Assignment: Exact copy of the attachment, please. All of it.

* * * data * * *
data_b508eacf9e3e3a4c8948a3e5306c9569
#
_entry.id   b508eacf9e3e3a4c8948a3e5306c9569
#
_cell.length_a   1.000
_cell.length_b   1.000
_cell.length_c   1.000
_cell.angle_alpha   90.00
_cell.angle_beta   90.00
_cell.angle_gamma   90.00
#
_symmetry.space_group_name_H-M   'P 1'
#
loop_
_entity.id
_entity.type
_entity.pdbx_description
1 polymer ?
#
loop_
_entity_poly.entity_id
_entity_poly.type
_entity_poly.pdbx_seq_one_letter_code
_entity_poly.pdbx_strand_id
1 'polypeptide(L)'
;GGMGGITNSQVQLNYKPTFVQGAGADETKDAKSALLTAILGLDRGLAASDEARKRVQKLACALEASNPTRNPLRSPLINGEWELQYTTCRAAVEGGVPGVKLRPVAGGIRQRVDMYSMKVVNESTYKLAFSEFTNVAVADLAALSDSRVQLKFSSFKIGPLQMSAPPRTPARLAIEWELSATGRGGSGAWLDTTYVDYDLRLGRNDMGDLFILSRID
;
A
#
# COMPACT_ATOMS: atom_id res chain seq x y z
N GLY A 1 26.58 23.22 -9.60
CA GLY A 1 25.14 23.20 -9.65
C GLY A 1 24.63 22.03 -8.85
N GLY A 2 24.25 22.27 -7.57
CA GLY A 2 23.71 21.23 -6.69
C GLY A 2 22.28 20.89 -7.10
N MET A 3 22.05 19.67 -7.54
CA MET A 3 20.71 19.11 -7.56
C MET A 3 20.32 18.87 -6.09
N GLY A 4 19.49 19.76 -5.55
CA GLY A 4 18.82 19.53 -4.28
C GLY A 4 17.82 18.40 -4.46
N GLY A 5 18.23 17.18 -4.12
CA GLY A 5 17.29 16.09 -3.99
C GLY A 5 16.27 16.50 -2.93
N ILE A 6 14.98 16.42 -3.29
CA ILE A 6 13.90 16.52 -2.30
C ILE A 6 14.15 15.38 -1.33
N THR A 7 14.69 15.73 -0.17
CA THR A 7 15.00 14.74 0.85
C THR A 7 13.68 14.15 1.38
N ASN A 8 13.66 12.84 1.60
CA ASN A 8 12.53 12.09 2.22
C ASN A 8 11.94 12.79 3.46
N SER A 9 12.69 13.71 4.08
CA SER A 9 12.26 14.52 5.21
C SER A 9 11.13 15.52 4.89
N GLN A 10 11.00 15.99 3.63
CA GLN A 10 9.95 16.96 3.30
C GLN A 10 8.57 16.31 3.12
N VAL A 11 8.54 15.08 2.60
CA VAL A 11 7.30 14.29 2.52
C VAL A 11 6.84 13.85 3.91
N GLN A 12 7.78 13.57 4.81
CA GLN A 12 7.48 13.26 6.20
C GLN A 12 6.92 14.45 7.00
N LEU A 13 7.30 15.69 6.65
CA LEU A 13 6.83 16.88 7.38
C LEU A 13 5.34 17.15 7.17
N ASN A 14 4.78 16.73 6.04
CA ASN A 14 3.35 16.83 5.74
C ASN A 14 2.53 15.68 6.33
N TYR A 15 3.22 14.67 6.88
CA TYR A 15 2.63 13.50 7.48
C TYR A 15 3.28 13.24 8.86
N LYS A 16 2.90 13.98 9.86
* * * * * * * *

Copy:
data_b508eacf9e3e3a4c8948a3e5306c9569
#
_entry.id   b508eacf9e3e3a4c8948a3e5306c9569
#
_cell.length_a   1.000
_cell.length_b   1.000
_cell.length_c   1.000
_cell.angle_alpha   90.00
_cell.angle_beta   90.00
_cell.angle_gamma   90.00
#
_symmetry.space_group_name_H-M   'P 1'
#
loop_
_entity.id
_entity.type
_entity.pdbx_description
1 polymer ?
#
loop_
_entity_poly.entity_id
_entity_poly.type
_entity_poly.pdbx_seq_one_letter_code
_entity_poly.pdbx_strand_id
1 'polypeptide(L)'
;GGMGGITNSQVQLNYKPTFVQGAGADETKDAKSALLTAILGLDRGLAASDEARKRVQKLACALEASNPTRNPLRSPLINGEWELQYTTCRAAVEGGVPGVKLRPVAGGIRQRVDMYSMKVVNESTYKLAFSEFTNVAVADLAALSDSRVQLKFSSFKIGPLQMSAPPRTPARLAIEWELSATGRGGSGAWLDTTYVDYDLRLGRNDMGDLFILSRID
;
A
#
# COMPACT_ATOMS: atom_id res chain seq x y z
N GLY A 1 26.58 23.22 -9.60
CA GLY A 1 25.14 23.20 -9.65
C GLY A 1 24.63 22.03 -8.85
N GLY A 2 24.25 22.27 -7.57
CA GLY A 2 23.71 21.23 -6.69
C GLY A 2 22.28 20.89 -7.10
N MET A 3 22.05 19.67 -7.54
CA MET A 3 20.71 19.11 -7.56
C MET A 3 20.32 18.87 -6.09
N GLY A 4 19.49 19.76 -5.55
CA GLY A 4 18.82 19.53 -4.28
C GLY A 4 17.82 18.40 -4.46
N GLY A 5 18.23 17.18 -4.12
CA GLY A 5 17.29 16.09 -3.99
C GLY A 5 16.27 16.50 -2.93
N ILE A 6 14.98 16.42 -3.29
CA ILE A 6 13.90 16.52 -2.30
C ILE A 6 14.15 15.38 -1.33
N THR A 7 14.69 15.73 -0.17
CA THR A 7 15.00 14.74 0.85
C THR A 7 13.68 14.15 1.38
N ASN A 8 13.66 12.84 1.60
CA ASN A 8 12.53 12.09 2.22
C ASN A 8 11.94 12.79 3.46
N SER A 9 12.69 13.71 4.08
CA SER A 9 12.26 14.52 5.21
C SER A 9 11.13 15.52 4.89
N GLN A 10 11.00 15.99 3.63
CA GLN A 10 9.95 16.96 3.30
C GLN A 10 8.57 16.31 3.12
N VAL A 11 8.54 15.08 2.60
CA VAL A 11 7.30 14.29 2.52
C VAL A 11 6.84 13.85 3.91
N GLN A 12 7.78 13.57 4.81
CA GLN A 12 7.48 13.26 6.20
C GLN A 12 6.92 14.45 7.00
N LEU A 13 7.30 15.69 6.65
CA LEU A 13 6.83 16.88 7.38
C LEU A 13 5.34 17.15 7.17
N ASN A 14 4.78 16.73 6.04
CA ASN A 14 3.35 16.83 5.74
C ASN A 14 2.53 15.68 6.33
N TYR A 15 3.22 14.67 6.88
CA TYR A 15 2.63 13.50 7.48
C TYR A 15 3.28 13.24 8.86
N LYS A 16 2.90 13.98 9.86